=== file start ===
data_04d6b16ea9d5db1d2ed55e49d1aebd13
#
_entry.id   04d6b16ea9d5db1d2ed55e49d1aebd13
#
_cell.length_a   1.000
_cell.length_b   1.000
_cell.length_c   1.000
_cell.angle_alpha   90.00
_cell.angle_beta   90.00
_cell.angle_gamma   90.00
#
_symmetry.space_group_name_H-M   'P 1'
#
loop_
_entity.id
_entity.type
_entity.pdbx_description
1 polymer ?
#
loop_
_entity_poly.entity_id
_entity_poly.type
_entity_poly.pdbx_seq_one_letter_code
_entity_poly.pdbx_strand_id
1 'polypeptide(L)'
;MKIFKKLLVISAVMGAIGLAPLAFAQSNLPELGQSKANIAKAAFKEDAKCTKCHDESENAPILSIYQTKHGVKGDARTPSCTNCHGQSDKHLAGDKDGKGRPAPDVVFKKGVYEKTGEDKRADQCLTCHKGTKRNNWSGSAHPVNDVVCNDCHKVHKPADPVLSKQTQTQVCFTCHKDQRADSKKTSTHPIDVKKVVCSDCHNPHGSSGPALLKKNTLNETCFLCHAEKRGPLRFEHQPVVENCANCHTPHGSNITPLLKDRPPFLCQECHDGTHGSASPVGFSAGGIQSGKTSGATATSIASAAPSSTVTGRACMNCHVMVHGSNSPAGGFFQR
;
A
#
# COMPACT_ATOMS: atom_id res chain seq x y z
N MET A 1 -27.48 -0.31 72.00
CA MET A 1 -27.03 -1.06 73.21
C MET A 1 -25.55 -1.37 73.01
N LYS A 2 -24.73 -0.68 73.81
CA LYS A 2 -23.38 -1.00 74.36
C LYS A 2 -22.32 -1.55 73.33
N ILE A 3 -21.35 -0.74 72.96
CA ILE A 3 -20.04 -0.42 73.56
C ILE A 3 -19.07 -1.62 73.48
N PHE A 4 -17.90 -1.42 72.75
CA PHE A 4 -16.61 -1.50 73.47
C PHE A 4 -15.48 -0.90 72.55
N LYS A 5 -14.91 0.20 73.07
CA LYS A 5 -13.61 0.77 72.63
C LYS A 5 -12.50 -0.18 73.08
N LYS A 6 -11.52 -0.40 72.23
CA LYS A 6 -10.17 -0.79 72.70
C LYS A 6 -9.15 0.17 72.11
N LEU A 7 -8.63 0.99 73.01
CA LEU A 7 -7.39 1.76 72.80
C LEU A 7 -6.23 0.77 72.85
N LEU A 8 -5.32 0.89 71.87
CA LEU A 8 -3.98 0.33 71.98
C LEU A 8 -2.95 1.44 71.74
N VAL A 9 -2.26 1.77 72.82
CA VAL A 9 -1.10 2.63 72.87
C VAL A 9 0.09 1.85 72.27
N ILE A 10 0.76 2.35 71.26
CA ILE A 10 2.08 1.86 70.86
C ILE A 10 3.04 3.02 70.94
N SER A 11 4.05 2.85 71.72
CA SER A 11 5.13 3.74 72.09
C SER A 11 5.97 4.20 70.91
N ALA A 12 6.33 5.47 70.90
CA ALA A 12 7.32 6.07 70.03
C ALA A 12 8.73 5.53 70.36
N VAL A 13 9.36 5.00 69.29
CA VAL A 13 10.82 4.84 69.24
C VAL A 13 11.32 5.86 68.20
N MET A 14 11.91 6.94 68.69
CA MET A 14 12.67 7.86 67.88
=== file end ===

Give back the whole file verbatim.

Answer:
data_04d6b16ea9d5db1d2ed55e49d1aebd13
#
_entry.id   04d6b16ea9d5db1d2ed55e49d1aebd13
#
_cell.length_a   1.000
_cell.length_b   1.000
_cell.length_c   1.000
_cell.angle_alpha   90.00
_cell.angle_beta   90.00
_cell.angle_gamma   90.00
#
_symmetry.space_group_name_H-M   'P 1'
#
loop_
_entity.id
_entity.type
_entity.pdbx_description
1 polymer ?
#
loop_
_entity_poly.entity_id
_entity_poly.type
_entity_poly.pdbx_seq_one_letter_code
_entity_poly.pdbx_strand_id
1 'polypeptide(L)'
;MKIFKKLLVISAVMGAIGLAPLAFAQSNLPELGQSKANIAKAAFKEDAKCTKCHDESENAPILSIYQTKHGVKGDARTPSCTNCHGQSDKHLAGDKDGKGRPAPDVVFKKGVYEKTGEDKRADQCLTCHKGTKRNNWSGSAHPVNDVVCNDCHKVHKPADPVLSKQTQTQVCFTCHKDQRADSKKTSTHPIDVKKVVCSDCHNPHGSSGPALLKKNTLNETCFLCHAEKRGPLRFEHQPVVENCANCHTPHGSNITPLLKDRPPFLCQECHDGTHGSASPVGFSAGGIQSGKTSGATATSIASAAPSSTVTGRACMNCHVMVHGSNSPAGGFFQR
;
A
#
# COMPACT_ATOMS: atom_id res chain seq x y z
N MET A 1 -27.48 -0.31 72.00
CA MET A 1 -27.03 -1.06 73.21
C MET A 1 -25.55 -1.37 73.01
N LYS A 2 -24.73 -0.68 73.81
CA LYS A 2 -23.38 -1.00 74.36
C LYS A 2 -22.32 -1.55 73.33
N ILE A 3 -21.35 -0.74 72.96
CA ILE A 3 -20.04 -0.42 73.56
C ILE A 3 -19.07 -1.62 73.48
N PHE A 4 -17.90 -1.42 72.75
CA PHE A 4 -16.61 -1.50 73.47
C PHE A 4 -15.48 -0.90 72.55
N LYS A 5 -14.91 0.20 73.07
CA LYS A 5 -13.61 0.77 72.63
C LYS A 5 -12.50 -0.18 73.08
N LYS A 6 -11.52 -0.40 72.23
CA LYS A 6 -10.17 -0.79 72.70
C LYS A 6 -9.15 0.17 72.11
N LEU A 7 -8.63 0.99 73.01
CA LEU A 7 -7.39 1.76 72.80
C LEU A 7 -6.23 0.77 72.85
N LEU A 8 -5.32 0.89 71.87
CA LEU A 8 -3.98 0.33 71.98
C LEU A 8 -2.95 1.44 71.74
N VAL A 9 -2.26 1.77 72.82
CA VAL A 9 -1.10 2.63 72.87
C VAL A 9 0.09 1.85 72.27
N ILE A 10 0.76 2.35 71.26
CA ILE A 10 2.08 1.86 70.86
C ILE A 10 3.04 3.02 70.94
N SER A 11 4.05 2.85 71.72
CA SER A 11 5.13 3.74 72.09
C SER A 11 5.97 4.20 70.91
N ALA A 12 6.33 5.47 70.90
CA ALA A 12 7.32 6.07 70.03
C ALA A 12 8.73 5.53 70.36
N VAL A 13 9.36 5.00 69.29
CA VAL A 13 10.82 4.84 69.24
C VAL A 13 11.32 5.86 68.20
N MET A 14 11.91 6.94 68.69
CA MET A 14 12.67 7.86 67.88